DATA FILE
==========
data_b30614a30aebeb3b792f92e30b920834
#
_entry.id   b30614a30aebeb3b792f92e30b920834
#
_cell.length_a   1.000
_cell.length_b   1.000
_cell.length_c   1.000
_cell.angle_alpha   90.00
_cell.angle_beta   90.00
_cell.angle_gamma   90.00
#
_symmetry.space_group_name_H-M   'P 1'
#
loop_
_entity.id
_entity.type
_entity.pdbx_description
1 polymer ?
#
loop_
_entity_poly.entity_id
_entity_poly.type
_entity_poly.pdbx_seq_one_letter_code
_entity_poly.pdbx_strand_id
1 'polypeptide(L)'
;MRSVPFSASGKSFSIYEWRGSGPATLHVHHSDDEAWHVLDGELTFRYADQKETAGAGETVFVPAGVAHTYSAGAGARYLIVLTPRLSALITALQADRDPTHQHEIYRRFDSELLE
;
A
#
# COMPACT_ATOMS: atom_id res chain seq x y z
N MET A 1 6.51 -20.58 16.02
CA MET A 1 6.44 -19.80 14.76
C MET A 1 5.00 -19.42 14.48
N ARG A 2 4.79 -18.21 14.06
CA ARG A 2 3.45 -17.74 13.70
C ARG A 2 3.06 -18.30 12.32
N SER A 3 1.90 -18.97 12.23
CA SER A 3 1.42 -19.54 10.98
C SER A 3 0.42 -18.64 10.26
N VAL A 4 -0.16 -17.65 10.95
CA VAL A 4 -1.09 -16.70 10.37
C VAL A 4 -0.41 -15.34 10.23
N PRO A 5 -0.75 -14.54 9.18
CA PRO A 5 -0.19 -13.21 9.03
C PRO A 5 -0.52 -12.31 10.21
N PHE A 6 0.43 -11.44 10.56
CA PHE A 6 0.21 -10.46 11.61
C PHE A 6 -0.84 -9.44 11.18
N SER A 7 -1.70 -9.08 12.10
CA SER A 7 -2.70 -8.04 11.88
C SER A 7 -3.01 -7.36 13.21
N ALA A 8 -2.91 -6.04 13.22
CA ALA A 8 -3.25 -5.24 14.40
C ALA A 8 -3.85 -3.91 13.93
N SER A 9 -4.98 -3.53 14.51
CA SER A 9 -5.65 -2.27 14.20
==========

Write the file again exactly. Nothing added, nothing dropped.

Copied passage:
data_b30614a30aebeb3b792f92e30b920834
#
_entry.id   b30614a30aebeb3b792f92e30b920834
#
_cell.length_a   1.000
_cell.length_b   1.000
_cell.length_c   1.000
_cell.angle_alpha   90.00
_cell.angle_beta   90.00
_cell.angle_gamma   90.00
#
_symmetry.space_group_name_H-M   'P 1'
#
loop_
_entity.id
_entity.type
_entity.pdbx_description
1 polymer ?
#
loop_
_entity_poly.entity_id
_entity_poly.type
_entity_poly.pdbx_seq_one_letter_code
_entity_poly.pdbx_strand_id
1 'polypeptide(L)'
;MRSVPFSASGKSFSIYEWRGSGPATLHVHHSDDEAWHVLDGELTFRYADQKETAGAGETVFVPAGVAHTYSAGAGARYLIVLTPRLSALITALQADRDPTHQHEIYRRFDSELLE
;
A
#
# COMPACT_ATOMS: atom_id res chain seq x y z
N MET A 1 6.51 -20.58 16.02
CA MET A 1 6.44 -19.80 14.76
C MET A 1 5.00 -19.42 14.48
N ARG A 2 4.79 -18.21 14.06
CA ARG A 2 3.45 -17.74 13.70
C ARG A 2 3.06 -18.30 12.32
N SER A 3 1.90 -18.97 12.23
CA SER A 3 1.42 -19.54 10.98
C SER A 3 0.42 -18.64 10.26
N VAL A 4 -0.16 -17.65 10.95
CA VAL A 4 -1.09 -16.70 10.37
C VAL A 4 -0.41 -15.34 10.23
N PRO A 5 -0.75 -14.54 9.18
CA PRO A 5 -0.19 -13.21 9.03
C PRO A 5 -0.52 -12.31 10.21
N PHE A 6 0.43 -11.44 10.56
CA PHE A 6 0.21 -10.46 11.61
C PHE A 6 -0.84 -9.44 11.18
N SER A 7 -1.70 -9.08 12.10
CA SER A 7 -2.70 -8.04 11.88
C SER A 7 -3.01 -7.36 13.21
N ALA A 8 -2.91 -6.04 13.22
CA ALA A 8 -3.25 -5.24 14.40
C ALA A 8 -3.85 -3.91 13.93
N SER A 9 -4.98 -3.53 14.51
CA SER A 9 -5.65 -2.27 14.20